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Re: Custom-Woven Bookcloth



Jeff, I am really intrigued by your mention of sizing muslin.  Could you
share a little more detail or direct me to a book with instructions?  Is it
equal parts wheat paste and methylcellulose with enough acrylic paint to
color it?  This sounds like something you would use to make paste paper.
How do you apply it to the cloth?  Do you then hang it to dry?

For laminating Japanese tissue to fabric to make my own book cloth, I have
had the best results with a dry method.  I lay a piece of tissue on a sheet
of glass.  Actually, I've been using a Chinese calligraphy paper that
someone suggested on this list a few years ago.  I spread PVA on it with a
spreader that is made for house painting, a yellow plastic thing with a
handle and replaceable pad.  When it is dry I remove it from the glass, lay
the fabric on top of it, and iron it.  The PVA activates with the heat and
bonds the fabric without getting any of those irritating and unremovable wet
spots.

That works well, but it sounds like you can get some different effects with
your sizing method.
Makes me want to go home from work and play!  There sure are some nifty
tidbits that come across on this list!

Joyce Jenkins,
Petersburg, Alaska


-----Original Message-----
From: Book_Arts-L: READ THE FAQ at http://www.philobiblon.com
[mailto:BOOK_ARTS-L@LISTSERV.SYR.EDU]On Behalf Of William Minter
Sent: Tuesday, June 05, 2001 5:55 AM
To: BOOK_ARTS-L@LISTSERV.SYR.EDU
Subject: Re: Custom-Woven Bookcloth


In a message dated 6/3/01 3:44:54 PM, tupper@PEDA.COM writes:

<< I'm looking for a source of custom-woven (jacquard) bookcloth in
small quantities. Has anyone come across a company with experience in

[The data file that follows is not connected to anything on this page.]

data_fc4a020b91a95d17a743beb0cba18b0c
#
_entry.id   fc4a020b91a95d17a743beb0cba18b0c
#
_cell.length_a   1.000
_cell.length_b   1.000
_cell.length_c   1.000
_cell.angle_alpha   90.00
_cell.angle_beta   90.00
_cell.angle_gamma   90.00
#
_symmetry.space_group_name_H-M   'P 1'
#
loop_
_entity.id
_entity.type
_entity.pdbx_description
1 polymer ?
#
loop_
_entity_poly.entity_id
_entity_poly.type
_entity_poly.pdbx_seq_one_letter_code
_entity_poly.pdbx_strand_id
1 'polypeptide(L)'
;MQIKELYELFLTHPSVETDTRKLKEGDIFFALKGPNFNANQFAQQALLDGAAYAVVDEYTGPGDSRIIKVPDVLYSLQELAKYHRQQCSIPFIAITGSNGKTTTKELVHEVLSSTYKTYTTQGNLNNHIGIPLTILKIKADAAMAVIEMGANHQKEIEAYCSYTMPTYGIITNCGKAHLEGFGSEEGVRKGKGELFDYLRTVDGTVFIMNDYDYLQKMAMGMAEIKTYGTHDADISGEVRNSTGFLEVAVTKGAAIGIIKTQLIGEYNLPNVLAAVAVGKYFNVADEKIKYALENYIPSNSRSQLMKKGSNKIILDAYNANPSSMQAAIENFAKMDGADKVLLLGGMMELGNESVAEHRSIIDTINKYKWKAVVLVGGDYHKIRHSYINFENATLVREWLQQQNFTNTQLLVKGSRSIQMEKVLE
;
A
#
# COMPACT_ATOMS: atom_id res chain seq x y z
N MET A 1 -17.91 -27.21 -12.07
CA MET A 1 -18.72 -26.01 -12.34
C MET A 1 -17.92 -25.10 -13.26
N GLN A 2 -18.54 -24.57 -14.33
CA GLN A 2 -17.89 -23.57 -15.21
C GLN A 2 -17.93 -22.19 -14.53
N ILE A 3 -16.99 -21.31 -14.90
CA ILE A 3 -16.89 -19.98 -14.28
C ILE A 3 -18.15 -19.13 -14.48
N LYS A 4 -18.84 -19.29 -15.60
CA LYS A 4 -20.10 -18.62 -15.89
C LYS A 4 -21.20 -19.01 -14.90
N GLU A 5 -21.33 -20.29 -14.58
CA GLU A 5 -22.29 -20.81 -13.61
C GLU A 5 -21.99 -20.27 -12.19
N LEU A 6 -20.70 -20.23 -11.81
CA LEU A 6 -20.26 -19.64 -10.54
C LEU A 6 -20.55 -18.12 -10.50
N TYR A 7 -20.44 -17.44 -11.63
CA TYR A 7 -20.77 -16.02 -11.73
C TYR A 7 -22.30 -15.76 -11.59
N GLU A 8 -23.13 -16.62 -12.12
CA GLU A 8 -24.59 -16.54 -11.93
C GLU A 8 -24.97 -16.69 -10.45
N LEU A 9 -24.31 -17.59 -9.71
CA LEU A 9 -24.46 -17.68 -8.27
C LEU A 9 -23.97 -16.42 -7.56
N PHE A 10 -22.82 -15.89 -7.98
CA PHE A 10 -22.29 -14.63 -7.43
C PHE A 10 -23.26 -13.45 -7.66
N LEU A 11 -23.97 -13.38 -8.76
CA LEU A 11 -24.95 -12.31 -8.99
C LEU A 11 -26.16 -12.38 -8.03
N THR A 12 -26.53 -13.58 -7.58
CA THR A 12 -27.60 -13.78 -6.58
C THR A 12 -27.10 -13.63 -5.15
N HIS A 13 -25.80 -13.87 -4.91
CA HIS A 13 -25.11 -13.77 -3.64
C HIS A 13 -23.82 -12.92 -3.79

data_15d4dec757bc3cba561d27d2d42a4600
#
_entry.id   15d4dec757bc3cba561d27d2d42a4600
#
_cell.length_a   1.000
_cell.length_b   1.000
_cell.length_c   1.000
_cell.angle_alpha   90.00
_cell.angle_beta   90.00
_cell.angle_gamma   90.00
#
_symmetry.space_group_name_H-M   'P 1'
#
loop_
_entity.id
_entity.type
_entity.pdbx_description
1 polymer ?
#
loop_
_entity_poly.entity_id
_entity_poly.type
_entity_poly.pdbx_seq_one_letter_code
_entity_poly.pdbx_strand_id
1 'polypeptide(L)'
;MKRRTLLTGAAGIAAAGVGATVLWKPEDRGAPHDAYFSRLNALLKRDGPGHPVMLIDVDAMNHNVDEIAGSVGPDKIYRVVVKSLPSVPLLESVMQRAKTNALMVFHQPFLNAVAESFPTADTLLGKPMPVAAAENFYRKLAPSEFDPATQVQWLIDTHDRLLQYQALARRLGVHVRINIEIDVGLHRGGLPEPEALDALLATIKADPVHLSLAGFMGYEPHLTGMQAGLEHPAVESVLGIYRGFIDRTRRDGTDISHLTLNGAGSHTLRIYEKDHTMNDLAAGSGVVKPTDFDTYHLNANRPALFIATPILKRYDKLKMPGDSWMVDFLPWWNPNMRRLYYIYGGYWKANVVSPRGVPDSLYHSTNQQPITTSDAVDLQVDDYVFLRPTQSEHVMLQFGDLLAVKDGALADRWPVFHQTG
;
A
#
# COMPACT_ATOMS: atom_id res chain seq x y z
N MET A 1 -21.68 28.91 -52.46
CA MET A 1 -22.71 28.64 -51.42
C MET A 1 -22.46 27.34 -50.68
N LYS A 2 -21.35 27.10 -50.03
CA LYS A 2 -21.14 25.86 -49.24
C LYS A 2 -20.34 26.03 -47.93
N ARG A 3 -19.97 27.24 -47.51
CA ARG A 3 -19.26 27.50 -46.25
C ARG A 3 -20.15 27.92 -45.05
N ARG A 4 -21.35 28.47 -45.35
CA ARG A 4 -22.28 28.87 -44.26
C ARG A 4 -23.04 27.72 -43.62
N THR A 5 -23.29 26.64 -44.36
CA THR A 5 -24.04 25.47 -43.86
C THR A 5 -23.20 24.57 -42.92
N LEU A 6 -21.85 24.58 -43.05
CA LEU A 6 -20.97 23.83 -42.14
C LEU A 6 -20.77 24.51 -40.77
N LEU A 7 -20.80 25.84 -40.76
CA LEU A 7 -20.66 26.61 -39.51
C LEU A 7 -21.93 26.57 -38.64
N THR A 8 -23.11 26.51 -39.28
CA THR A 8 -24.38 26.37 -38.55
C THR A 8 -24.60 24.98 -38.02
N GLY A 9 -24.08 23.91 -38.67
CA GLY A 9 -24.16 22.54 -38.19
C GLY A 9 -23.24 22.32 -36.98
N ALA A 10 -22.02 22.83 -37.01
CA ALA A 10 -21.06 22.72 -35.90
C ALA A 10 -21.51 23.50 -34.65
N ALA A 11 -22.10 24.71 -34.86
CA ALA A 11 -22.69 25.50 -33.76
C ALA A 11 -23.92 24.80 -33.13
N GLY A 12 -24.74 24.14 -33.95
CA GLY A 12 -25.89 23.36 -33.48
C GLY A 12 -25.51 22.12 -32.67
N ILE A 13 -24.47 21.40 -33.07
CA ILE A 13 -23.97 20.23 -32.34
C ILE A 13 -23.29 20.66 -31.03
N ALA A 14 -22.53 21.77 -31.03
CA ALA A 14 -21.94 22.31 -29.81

this area? >>

Jeff,
Library Binding Service in Des Moines, Iowa is a possibility. Call
800-247-5323.

Depending on the quantity and the type of bookcloth that you are looking
for,
you could try making your own. For many years, I have been sizing cotton
muslin with a mixture of wheat starch paste, methylcellulose, and acrylic
artists paints. Obviously, any color is readily made, and you can control
the
smoothness (polish) of the finished cloth.
Another possibilty, especially for a cloth that is similar to 19th century
publishers embossed bookcloth:  laminate the cloth with a thin Japanese
paper
and color it with acrylics. After the acrylics have dried, the surface can
be
resized with methylcellulose. When the outer surface has dried a little, the
surface can be embossed with an appropriate grain. I have used a coarse mesh
screen (heavier that window screen). By embossing in one direction and then
rotating the screen 45 degrees, a wonderful pattern is developed. It is
perfect for mending or covering some older books.
Other Grains --- I am still looking for sources of different types of
graining materials (without having to make custom photoengraved plates from
an image)  -- ANY IDEAS?????

Good Luck,
Bill Minter

William Minter Bookbinding & Conservation, Inc.
4364 Woodbury Pike
Woodbury, PA   16695
814-793-4020
fax 814-793-4045

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